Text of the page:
It is perfectly safe to fertilize after overseeding your lawn. In fact, applying a specialized lawn starter fertilizer will increase the number of grass seedlings that survive to adulthood. For best results, apply a starter fertilizer within 3 days over overseeding. This will contribute to a lush lawn.
When Can I Fertilize My Lawn After Seeding?
If you’ve recently overseeded your lawn, there’s no reason to wait to apply fertilizer. The sooner you spread a lawn starter fertilizer on your yard, the sooner it will begin to feed your grass seedlings. If you like, you apply fertilizer the minute you’re done spreading your grass seed.
Do You Fertilize Before or After Seeding?
You can fertilize your lawn before or after overseeding. Both tactics work to feed your new grass seed. It’s best to fertilize within 3 days of seeding. This means you can spread your starter fertilizer a few days before you lay down your seed or a few days after. Both are far more beneficial for a healthy lawn than going without fertilizer.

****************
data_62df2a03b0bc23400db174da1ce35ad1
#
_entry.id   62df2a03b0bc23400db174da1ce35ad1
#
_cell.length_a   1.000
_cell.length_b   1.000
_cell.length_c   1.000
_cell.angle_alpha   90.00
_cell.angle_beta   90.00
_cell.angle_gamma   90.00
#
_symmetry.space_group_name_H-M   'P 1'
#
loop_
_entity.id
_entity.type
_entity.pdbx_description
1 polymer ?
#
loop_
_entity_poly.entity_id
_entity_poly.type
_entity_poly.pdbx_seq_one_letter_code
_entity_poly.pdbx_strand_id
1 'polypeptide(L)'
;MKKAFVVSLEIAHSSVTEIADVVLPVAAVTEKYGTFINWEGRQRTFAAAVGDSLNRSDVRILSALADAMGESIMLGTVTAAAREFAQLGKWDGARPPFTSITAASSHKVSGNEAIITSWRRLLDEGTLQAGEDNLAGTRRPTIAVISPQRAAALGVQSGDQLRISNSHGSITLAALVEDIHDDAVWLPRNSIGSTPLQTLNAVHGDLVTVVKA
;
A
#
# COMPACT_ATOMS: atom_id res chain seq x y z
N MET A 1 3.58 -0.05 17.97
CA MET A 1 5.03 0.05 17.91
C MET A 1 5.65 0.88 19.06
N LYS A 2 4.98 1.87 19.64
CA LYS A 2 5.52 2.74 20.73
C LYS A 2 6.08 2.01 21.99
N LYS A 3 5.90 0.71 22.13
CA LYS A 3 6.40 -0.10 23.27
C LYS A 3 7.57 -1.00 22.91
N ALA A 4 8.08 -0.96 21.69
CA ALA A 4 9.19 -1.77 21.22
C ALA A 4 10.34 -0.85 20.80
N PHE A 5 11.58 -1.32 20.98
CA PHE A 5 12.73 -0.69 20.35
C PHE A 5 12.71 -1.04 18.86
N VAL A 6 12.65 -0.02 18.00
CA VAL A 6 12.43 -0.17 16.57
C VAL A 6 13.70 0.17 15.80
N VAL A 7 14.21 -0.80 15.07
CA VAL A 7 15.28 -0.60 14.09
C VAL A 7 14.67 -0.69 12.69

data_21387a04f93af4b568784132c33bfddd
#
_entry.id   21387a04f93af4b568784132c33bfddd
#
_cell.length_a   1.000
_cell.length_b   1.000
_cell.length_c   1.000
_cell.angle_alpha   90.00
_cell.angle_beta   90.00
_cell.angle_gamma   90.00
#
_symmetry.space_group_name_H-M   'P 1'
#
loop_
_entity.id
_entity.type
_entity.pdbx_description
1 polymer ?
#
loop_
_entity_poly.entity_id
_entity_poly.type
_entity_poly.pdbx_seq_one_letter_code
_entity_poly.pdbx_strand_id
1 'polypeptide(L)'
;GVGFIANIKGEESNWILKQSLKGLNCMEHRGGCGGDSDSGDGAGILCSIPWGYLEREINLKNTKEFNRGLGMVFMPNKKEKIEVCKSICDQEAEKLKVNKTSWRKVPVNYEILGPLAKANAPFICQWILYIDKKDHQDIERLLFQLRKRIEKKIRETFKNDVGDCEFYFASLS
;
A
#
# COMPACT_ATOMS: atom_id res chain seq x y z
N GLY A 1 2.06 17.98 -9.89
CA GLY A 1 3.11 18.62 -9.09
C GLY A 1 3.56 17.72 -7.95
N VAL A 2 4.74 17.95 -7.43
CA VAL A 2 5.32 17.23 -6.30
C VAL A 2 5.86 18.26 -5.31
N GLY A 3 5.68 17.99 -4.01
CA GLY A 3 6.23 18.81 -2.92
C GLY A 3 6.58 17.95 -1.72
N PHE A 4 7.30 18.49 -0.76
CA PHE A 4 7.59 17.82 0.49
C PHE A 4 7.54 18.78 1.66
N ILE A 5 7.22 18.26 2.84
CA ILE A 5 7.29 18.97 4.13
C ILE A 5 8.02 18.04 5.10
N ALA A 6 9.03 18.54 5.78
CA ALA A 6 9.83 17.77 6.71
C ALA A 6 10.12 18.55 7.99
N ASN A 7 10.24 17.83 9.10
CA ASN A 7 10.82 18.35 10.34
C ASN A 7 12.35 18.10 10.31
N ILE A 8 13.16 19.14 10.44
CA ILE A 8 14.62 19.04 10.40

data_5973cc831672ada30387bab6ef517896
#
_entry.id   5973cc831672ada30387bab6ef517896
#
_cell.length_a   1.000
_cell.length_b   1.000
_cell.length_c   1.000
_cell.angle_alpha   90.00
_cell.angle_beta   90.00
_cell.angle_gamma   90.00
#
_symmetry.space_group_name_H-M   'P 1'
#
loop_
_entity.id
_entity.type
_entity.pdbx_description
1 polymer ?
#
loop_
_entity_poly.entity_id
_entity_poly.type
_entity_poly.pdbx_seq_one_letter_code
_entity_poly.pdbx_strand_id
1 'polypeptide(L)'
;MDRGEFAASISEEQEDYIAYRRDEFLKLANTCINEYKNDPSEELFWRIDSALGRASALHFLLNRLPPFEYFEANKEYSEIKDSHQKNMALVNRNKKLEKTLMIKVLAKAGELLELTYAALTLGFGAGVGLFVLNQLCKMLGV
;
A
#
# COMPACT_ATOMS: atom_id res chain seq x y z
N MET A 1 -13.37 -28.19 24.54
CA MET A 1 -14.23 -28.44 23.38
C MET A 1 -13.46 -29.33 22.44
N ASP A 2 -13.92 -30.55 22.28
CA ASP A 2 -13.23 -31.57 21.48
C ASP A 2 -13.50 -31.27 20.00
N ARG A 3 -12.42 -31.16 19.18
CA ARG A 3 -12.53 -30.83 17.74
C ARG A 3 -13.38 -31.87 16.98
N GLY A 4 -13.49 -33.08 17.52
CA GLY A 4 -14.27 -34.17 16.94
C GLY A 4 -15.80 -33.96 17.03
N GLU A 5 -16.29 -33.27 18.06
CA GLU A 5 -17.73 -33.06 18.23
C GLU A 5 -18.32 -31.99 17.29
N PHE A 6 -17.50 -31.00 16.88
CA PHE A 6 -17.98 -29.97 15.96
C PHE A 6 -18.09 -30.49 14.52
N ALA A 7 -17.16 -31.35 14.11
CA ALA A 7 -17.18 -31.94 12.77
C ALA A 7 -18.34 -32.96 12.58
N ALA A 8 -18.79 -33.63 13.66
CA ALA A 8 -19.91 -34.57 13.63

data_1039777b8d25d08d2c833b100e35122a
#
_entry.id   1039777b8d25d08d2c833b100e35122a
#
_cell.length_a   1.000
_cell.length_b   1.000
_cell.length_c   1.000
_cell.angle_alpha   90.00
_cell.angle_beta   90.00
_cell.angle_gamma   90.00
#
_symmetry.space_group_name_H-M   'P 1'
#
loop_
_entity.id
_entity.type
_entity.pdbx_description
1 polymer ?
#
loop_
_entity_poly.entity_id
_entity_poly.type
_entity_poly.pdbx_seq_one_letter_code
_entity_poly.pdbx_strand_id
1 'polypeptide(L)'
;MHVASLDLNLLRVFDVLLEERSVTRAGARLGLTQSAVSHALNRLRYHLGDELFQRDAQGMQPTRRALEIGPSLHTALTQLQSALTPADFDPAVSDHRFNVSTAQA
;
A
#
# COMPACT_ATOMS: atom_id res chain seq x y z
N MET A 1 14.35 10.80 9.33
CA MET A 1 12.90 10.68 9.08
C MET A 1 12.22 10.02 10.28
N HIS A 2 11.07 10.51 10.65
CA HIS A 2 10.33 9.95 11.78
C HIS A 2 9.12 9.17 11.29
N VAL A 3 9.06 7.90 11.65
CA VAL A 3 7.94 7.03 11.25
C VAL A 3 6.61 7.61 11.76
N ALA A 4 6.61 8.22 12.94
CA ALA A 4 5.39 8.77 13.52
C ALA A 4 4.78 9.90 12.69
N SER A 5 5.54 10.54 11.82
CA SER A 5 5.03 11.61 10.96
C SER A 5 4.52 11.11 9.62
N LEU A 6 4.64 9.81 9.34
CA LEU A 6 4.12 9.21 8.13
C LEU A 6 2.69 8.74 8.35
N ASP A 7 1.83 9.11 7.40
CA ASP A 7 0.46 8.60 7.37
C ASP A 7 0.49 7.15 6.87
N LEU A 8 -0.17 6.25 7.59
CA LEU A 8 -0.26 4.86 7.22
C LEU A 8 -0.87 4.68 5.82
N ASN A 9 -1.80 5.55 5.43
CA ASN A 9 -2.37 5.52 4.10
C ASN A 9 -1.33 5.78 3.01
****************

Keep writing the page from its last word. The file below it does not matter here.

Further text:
Can You Put Fertilizer Down With Grass Seed?
If you want to make your seeding and fertilizing processes more efficient, you can spread your grass seed and lawn starter simultaneously. Simply measure out the correct amount of seed and fertilizer for the square footage you are overseeding, mix the fertilizer and seed thoroughly, and add them both to this lawn spreader. Make sure to spread the seed and fertilizer evenly across your lawn, following an east-west pattern followed by a north-south pattern for proper coverage.
how long after overseeding before weed & feed?
I live in a 5b zone–just aerated, fertilized, and overseeded this weekend. Can I use weed-control winterizer in a couple weeks (before the winter snow), or should I wait until spring before spreading weed-control?
I know that weed control too soon after aeration/overseeding can stunt germination, but I could possibly wait until early December (or a bit later, if it stays mild) to spread the weed&feed winterizer. Thoughts?
All the products I use say to wait at least a month. Personally I wait long until the new grass is well established. You can always get very aggressive with weeds in the future at any time, but you can only plant grass twice a year.